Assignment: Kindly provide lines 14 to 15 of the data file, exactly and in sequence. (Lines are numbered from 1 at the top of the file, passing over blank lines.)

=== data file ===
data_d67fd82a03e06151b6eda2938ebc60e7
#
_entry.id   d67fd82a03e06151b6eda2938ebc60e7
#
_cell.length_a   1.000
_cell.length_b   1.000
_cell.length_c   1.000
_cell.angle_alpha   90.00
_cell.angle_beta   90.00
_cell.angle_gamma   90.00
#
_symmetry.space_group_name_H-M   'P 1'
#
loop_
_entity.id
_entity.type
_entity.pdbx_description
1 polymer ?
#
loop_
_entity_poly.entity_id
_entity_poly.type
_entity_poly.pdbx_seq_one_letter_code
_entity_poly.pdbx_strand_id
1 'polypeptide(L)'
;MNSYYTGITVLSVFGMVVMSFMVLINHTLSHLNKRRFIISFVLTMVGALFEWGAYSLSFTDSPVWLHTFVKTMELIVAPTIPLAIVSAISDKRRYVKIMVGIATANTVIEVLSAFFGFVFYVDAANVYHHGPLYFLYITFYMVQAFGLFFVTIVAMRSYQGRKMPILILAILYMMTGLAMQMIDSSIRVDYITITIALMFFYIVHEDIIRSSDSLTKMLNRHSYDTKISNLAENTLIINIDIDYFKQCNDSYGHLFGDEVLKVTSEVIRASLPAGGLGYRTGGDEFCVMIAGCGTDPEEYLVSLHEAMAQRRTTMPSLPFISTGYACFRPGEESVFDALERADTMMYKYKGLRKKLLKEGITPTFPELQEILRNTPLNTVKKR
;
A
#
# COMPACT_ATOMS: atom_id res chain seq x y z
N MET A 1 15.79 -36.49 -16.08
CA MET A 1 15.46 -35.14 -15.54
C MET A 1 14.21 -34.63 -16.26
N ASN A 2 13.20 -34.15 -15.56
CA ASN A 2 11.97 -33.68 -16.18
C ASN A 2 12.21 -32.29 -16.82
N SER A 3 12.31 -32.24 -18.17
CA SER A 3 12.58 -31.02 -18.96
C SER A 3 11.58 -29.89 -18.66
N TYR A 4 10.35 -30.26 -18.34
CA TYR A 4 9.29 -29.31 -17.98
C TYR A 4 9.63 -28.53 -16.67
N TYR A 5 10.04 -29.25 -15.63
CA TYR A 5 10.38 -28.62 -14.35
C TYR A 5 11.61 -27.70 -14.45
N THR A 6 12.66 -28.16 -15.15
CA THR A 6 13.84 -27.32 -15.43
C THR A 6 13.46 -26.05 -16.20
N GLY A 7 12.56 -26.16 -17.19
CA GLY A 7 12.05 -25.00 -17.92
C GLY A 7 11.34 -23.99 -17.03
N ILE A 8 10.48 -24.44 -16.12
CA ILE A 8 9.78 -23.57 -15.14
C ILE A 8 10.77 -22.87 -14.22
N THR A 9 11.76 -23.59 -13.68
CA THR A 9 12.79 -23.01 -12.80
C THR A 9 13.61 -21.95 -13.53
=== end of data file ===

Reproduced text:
loop_
_entity.id